Project description:Research in solid-gas heterogeneous catalytic processes is typically aimed toward optimization of catalyst composition to achieve a higher conversion and, especially, a higher selectivity. However, even with the most selective catalysts, an upper limit is found: Above a certain temperature, gas-phase reactions become important and their effects cannot be neglected. Here, we apply a microwave field to a catalyst-support ensemble capable of direct microwave heating (MWH). We have taken extra precautions to ensure that (i) the solid phase is free from significant hot spots and (ii) an accurate estimation of both solid and gas temperatures is obtained. MWH allows operating with a catalyst that is significantly hotter than the surrounding gas, achieving a high conversion on the catalyst while reducing undesired homogeneous reactions. We demonstrate the concept with the CO2-mediated oxidative dehydrogenation of isobutane, but it can be applied to any system with significant undesired homogeneous contributions.
Project description:Titanium dioxide is the only known material that can enable gas-phase CO<sub>2</sub> photocatalysis in its anatase and rutile polymorphic forms. Materials engineering of polymorphism provides a useful strategy for optimizing the performance metrics of a photocatalyst. In this paper, it is shown that the less well known rhombohedral polymorph of indium sesquioxide, like its well-documented cubic polymorph, is a CO<sub>2</sub> hydrogenation photocatalyst for the production of CH<sub>3</sub>OH and CO. Significantly, the rhombohedral polymorph exhibits higher activity, superior stability and improved selectivity towards CH<sub>3</sub>OH over CO. These gains in catalyst performance originate in the enhanced acidity and basicity of surface frustrated Lewis pairs in the rhombohedral form.
Project description:Redox cocatalysts play crucial roles in photosynthetic reactions, yet simultaneous loading of oxidative and reductive cocatalysts often leads to enhanced charge recombination that is detrimental to photosynthesis. This study introduces an approach to simultaneously load two redox cocatalysts, atomically dispersed cobalt for improving oxidation activity and anthraquinone for improving reduction selectivity, onto graphitic carbon nitride (C3N4) nanosheets for photocatalytic H2O2 production. Spatial separation of oxidative and reductive cocatalysts was achieved on a two-dimensional (2D) photocatalyst, by coordinating cobalt single atom above the void center of C3N4 and anchoring anthraquinone at the edges of C3N4 nanosheets. Such spatial separation, experimentally confirmed and computationally simulated, was found to be critical for enhancing surface charge separation and achieving efficient H2O2 production. This center/edge strategy for spatial separation of cocatalysts may be applied on other 2D photocatalysts that are increasingly studied in photosynthetic reactions.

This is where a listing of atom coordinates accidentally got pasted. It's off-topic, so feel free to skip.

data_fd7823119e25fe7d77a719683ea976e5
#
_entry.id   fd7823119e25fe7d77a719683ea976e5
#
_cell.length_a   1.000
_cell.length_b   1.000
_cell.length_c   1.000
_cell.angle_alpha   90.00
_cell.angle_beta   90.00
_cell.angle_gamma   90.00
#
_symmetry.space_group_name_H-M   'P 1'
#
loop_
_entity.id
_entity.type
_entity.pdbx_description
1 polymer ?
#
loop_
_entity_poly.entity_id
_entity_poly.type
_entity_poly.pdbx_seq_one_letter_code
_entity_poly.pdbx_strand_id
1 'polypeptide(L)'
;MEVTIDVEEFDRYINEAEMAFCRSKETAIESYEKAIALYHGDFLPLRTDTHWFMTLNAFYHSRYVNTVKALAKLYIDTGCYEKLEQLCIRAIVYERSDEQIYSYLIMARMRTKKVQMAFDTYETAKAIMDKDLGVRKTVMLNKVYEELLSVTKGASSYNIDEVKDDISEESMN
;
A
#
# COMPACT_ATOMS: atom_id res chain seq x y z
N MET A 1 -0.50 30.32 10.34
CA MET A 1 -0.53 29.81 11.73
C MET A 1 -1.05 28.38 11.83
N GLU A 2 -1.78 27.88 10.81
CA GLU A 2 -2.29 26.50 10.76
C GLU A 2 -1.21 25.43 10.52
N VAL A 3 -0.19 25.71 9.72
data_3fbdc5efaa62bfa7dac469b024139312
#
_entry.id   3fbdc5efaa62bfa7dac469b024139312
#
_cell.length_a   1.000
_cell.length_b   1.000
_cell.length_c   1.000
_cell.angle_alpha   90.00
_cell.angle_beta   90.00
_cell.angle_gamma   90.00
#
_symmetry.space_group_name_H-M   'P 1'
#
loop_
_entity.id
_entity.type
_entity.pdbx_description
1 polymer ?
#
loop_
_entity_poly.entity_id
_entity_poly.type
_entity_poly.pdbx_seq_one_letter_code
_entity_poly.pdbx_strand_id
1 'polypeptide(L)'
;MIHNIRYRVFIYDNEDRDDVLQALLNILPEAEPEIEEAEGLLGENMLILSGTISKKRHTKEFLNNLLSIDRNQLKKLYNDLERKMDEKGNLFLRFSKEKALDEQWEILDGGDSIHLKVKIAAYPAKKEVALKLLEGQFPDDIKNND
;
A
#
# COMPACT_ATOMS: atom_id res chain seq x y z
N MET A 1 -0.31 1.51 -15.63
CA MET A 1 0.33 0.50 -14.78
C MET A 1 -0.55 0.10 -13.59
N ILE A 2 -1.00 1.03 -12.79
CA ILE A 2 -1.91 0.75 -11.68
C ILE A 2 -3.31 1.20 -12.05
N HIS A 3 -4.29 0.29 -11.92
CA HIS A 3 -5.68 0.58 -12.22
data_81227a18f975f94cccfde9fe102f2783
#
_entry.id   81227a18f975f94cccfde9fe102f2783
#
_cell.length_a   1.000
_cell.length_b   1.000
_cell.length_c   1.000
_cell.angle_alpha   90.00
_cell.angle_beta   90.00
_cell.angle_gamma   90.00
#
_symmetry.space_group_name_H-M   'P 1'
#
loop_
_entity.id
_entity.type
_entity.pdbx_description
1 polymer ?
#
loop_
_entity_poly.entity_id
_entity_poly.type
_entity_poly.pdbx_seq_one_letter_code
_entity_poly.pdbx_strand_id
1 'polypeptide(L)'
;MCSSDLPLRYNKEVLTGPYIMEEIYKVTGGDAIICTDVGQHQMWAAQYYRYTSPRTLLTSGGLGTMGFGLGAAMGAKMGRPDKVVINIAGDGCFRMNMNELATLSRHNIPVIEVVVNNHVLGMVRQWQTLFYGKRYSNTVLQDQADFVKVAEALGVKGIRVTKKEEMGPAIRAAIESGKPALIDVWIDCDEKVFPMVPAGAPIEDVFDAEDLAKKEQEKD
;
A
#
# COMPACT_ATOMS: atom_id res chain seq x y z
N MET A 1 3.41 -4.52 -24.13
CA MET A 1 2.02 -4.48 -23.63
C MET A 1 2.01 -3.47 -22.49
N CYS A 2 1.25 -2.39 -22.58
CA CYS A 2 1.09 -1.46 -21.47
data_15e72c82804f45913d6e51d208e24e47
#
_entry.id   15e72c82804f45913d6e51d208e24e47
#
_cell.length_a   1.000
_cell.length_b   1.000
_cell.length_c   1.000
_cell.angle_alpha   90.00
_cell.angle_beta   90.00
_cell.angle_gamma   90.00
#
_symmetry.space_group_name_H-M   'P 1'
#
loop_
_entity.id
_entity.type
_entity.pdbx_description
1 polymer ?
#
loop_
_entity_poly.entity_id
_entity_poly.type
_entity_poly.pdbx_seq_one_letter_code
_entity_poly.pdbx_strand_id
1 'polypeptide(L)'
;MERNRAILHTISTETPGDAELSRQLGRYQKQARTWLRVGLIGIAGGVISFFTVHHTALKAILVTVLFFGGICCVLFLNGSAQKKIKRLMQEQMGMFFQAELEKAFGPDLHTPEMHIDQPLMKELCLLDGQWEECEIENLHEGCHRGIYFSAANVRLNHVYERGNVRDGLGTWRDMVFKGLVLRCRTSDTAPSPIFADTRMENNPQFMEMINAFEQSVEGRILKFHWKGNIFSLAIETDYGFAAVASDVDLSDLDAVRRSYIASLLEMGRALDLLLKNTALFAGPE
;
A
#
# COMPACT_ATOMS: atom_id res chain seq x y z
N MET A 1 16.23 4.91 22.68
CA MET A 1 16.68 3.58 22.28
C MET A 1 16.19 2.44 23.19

Project description:A precious metal and Cd-free photocatalyst system for efficient CO2 reduction in water is reported. The hybrid assembly consists of ligand-free ZnSe quantum dots (QDs) as a visible-light photosensitiser combined with a phosphonic acid-functionalised Ni(cyclam) catalyst, NiCycP. This precious metal-free photocatalyst system shows a high activity for aqueous CO2 reduction to CO (Ni-based TONCO > 120), whereas an anchor-free catalyst, Ni(cyclam)Cl2, produced three times less CO. Additional ZnSe surface modification with 2-(dimethylamino)ethanethiol (MEDA) partially suppresses H2 generation and enhances the CO production allowing for a Ni-based TONCO of > 280 and more than 33% selectivity for CO2 reduction over H2 evolution, after 20 h visible light irradiation (? > 400 nm, AM 1.5G, 1 sun). The external quantum efficiency of 3.4 ± 0.3% at 400 nm is comparable to state-of-the-art precious metal photocatalysts. Transient absorption spectroscopy showed that band-gap excitation of ZnSe QDs is followed by rapid hole scavenging and very fast electron trapping in ZnSe. The trapped electrons transfer to NiCycP on the ps timescale, explaining the high performance for photocatalytic CO2 reduction. With this work we introduce ZnSe QDs as an inexpensive and efficient visible light-absorber for solar fuel generation.
Project description:Cascade catalysis of reverse water gas shift (RWGS) and well-established CO hydrogenation holds promise for the conversion of greenhouse gas CO2 and renewable H2 into liquid hydrocarbons and methanol under mild conditions. However, it remains a big challenge to develop low-temperature RWGS catalysts with high activity, selectivity, and stability. Here, we report the design of an efficient RWGS catalyst by encapsulating ruthenium clusters with the size of 1 nm inside hollow silica shells. The spatially confined structure prevents the sintering of Ru clusters while the permeable silica layer allows the diffusion of gaseous reactants and products. This catalyst with reduced particle sizes not only inherits the excellent activity of Ru in CO2 hydrogenation reactions but also exhibits nearly 100% CO selectivity and superior stability at 200-500 °C. The ability to selectively produce CO from CO2 at relatively low temperatures paves the way for the production of value-added fuels from CO2 and renewable H2.
Project description:Thiourea (TU)/amine base cocatalysts are commonly employed for well-controlled, highly active "living" organocatalytic ring-opening polymerizations (ROPs) of cyclic esters and carbonates. In this work, several of the most active cocatalyst pairs are shown by (1)H NMR binding studies to be highly associated in solution, dominating all other known noncovalent catalyst/reagent interactions during ROP. One strongly binding catalyst pair behaves kinetically as a unimolecular catalyst species. The high selectivity and activity exhibited by these ROP organocatalysts are attributed to the strong binding between the two cocatalysts, and the predictive utility of these binding parameters is applied for the discovery of a new, highly active cocatalyst pair.